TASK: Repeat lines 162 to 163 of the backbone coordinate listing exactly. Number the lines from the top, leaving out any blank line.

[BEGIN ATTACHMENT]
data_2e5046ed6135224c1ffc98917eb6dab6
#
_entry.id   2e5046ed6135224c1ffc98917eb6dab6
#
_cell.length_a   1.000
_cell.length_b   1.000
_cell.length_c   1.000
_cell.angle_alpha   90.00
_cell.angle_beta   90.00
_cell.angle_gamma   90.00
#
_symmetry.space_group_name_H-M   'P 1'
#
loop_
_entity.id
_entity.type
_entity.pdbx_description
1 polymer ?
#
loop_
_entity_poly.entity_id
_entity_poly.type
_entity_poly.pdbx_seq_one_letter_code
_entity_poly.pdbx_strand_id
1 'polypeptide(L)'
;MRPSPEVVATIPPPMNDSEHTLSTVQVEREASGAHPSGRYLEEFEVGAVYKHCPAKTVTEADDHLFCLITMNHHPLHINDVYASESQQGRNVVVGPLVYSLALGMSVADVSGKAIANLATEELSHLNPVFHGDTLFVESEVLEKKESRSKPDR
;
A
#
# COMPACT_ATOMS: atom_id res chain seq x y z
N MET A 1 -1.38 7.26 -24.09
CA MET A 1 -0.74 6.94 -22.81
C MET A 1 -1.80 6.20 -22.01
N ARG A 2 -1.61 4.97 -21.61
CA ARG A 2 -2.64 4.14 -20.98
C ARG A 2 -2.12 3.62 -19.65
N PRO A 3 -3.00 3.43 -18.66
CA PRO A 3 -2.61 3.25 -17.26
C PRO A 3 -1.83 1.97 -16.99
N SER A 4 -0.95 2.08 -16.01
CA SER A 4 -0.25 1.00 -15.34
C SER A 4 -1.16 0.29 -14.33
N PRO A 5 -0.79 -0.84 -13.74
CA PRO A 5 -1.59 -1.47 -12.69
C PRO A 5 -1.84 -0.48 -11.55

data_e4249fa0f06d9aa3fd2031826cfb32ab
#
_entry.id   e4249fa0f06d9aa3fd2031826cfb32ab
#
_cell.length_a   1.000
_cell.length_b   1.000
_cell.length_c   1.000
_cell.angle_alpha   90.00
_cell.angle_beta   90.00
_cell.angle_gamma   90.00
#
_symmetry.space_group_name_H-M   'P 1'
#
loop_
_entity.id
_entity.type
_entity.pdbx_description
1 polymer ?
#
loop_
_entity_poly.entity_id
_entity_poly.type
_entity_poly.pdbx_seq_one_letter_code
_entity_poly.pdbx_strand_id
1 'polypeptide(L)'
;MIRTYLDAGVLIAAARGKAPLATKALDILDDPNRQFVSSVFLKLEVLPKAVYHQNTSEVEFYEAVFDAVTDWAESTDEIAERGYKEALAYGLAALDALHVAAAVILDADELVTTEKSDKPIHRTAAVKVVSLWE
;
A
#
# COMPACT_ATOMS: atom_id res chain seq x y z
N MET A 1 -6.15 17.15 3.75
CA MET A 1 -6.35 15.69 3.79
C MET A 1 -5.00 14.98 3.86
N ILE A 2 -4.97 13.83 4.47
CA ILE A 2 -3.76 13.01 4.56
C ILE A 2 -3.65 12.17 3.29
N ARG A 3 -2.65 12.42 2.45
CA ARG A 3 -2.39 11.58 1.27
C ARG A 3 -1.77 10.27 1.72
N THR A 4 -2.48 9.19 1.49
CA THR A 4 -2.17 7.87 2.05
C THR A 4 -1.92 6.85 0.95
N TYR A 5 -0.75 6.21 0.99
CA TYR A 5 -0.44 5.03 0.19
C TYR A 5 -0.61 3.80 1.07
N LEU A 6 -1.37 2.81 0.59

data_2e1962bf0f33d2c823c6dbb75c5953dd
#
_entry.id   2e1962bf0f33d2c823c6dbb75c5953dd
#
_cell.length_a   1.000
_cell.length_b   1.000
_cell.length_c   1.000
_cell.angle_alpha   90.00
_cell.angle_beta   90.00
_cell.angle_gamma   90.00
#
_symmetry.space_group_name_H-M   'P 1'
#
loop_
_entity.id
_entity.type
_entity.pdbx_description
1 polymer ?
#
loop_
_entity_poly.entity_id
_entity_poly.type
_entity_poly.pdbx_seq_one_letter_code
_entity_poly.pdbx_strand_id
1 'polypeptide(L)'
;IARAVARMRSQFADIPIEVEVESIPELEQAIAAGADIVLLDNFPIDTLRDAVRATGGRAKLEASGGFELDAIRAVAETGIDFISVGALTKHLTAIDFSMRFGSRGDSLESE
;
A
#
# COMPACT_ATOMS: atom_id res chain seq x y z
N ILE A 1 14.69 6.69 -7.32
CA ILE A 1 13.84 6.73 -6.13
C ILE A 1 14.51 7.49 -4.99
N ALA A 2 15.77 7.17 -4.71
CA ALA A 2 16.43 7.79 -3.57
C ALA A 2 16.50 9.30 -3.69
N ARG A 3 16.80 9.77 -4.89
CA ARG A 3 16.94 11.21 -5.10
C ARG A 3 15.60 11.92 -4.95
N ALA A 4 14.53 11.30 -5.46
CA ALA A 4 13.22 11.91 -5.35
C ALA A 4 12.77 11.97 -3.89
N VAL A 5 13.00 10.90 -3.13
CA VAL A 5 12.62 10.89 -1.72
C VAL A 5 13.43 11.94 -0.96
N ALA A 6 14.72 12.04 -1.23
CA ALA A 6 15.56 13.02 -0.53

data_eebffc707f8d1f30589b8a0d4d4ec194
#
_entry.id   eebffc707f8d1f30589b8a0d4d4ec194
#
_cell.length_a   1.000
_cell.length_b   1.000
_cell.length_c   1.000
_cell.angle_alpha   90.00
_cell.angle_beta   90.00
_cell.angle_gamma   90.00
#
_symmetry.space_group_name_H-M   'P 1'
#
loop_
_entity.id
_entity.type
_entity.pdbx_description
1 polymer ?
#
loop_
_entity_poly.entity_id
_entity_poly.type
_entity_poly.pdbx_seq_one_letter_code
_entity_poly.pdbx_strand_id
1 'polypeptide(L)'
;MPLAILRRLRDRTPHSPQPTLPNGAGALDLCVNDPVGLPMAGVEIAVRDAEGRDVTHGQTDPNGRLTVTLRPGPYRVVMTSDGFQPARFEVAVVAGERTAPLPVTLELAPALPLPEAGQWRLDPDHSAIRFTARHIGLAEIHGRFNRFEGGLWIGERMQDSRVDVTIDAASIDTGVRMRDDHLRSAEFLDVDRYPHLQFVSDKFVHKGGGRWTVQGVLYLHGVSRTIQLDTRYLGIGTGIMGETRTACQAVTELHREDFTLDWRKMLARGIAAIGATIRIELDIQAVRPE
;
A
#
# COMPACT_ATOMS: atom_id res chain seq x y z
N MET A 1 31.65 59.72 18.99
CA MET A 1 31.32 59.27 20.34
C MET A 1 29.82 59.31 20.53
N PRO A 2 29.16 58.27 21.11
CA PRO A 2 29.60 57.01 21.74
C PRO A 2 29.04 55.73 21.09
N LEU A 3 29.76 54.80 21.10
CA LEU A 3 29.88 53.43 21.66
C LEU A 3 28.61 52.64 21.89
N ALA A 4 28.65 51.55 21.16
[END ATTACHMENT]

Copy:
_entity_poly.pdbx_strand_id
1 'polypeptide(L)'